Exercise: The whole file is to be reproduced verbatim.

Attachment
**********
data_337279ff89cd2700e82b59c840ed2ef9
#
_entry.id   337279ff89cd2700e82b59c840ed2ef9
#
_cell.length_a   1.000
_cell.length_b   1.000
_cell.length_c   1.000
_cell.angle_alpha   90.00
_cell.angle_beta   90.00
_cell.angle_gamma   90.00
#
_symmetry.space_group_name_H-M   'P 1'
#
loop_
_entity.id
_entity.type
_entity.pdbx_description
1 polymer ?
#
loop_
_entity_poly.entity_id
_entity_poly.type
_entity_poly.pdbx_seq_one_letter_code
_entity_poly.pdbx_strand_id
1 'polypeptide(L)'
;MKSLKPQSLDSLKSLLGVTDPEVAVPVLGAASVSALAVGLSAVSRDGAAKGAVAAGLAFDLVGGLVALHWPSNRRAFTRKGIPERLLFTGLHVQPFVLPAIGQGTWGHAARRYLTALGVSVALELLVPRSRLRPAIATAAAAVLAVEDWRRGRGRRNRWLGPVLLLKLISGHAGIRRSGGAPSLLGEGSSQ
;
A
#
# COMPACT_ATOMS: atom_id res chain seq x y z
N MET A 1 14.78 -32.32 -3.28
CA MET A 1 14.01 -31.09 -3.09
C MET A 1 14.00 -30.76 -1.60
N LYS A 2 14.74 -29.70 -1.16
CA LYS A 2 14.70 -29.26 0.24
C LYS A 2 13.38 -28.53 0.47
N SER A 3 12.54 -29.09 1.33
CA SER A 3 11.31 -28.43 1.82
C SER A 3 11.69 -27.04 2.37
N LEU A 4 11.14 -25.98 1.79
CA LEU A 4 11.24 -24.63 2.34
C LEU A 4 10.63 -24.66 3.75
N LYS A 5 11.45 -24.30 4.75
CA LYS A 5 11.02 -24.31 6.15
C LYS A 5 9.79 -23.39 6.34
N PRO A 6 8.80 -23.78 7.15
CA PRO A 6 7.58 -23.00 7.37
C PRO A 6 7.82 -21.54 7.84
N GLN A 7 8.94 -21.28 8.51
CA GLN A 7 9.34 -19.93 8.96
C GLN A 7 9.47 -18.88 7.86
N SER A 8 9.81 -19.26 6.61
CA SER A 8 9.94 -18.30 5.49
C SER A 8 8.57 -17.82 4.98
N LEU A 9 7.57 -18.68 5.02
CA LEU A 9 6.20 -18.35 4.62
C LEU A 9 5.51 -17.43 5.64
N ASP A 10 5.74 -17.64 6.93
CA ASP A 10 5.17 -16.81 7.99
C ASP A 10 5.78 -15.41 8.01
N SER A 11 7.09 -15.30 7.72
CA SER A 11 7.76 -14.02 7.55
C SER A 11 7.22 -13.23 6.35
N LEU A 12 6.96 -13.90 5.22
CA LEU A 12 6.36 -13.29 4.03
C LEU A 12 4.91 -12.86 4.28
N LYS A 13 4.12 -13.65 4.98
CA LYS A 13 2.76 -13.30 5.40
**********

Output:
data_337279ff89cd2700e82b59c840ed2ef9
#
_entry.id   337279ff89cd2700e82b59c840ed2ef9
#
_cell.length_a   1.000
_cell.length_b   1.000
_cell.length_c   1.000
_cell.angle_alpha   90.00
_cell.angle_beta   90.00
_cell.angle_gamma   90.00
#
_symmetry.space_group_name_H-M   'P 1'
#
loop_
_entity.id
_entity.type
_entity.pdbx_description
1 polymer ?
#
loop_
_entity_poly.entity_id
_entity_poly.type
_entity_poly.pdbx_seq_one_letter_code
_entity_poly.pdbx_strand_id
1 'polypeptide(L)'
;MKSLKPQSLDSLKSLLGVTDPEVAVPVLGAASVSALAVGLSAVSRDGAAKGAVAAGLAFDLVGGLVALHWPSNRRAFTRKGIPERLLFTGLHVQPFVLPAIGQGTWGHAARRYLTALGVSVALELLVPRSRLRPAIATAAAAVLAVEDWRRGRGRRNRWLGPVLLLKLISGHAGIRRSGGAPSLLGEGSSQ
;
A
#
# COMPACT_ATOMS: atom_id res chain seq x y z
N MET A 1 14.78 -32.32 -3.28
CA MET A 1 14.01 -31.09 -3.09
C MET A 1 14.00 -30.76 -1.60
N LYS A 2 14.74 -29.70 -1.16
CA LYS A 2 14.70 -29.26 0.24
C LYS A 2 13.38 -28.53 0.47
N SER A 3 12.54 -29.09 1.33
CA SER A 3 11.31 -28.43 1.82
C SER A 3 11.69 -27.04 2.37
N LEU A 4 11.14 -25.98 1.79
CA LEU A 4 11.24 -24.63 2.34
C LEU A 4 10.63 -24.66 3.75
N LYS A 5 11.45 -24.30 4.75
CA LYS A 5 11.02 -24.31 6.15
C LYS A 5 9.79 -23.39 6.34
N PRO A 6 8.80 -23.78 7.15
CA PRO A 6 7.58 -23.00 7.37
C PRO A 6 7.82 -21.54 7.84
N GLN A 7 8.94 -21.28 8.51
CA GLN A 7 9.34 -19.93 8.96
C GLN A 7 9.47 -18.88 7.86
N SER A 8 9.81 -19.26 6.61
CA SER A 8 9.94 -18.30 5.49
C SER A 8 8.57 -17.82 4.98
N LEU A 9 7.57 -18.68 5.02
CA LEU A 9 6.20 -18.35 4.62
C LEU A 9 5.51 -17.43 5.64
N ASP A 10 5.74 -17.64 6.93
CA ASP A 10 5.17 -16.81 7.99
C ASP A 10 5.78 -15.41 8.01
N SER A 11 7.09 -15.30 7.72
CA SER A 11 7.76 -14.02 7.55
C SER A 11 7.22 -13.23 6.35
N LEU A 12 6.96 -13.90 5.22
CA LEU A 12 6.36 -13.29 4.03
C LEU A 12 4.91 -12.86 4.28
N LYS A 13 4.12 -13.65 4.98
CA LYS A 13 2.76 -13.30 5.40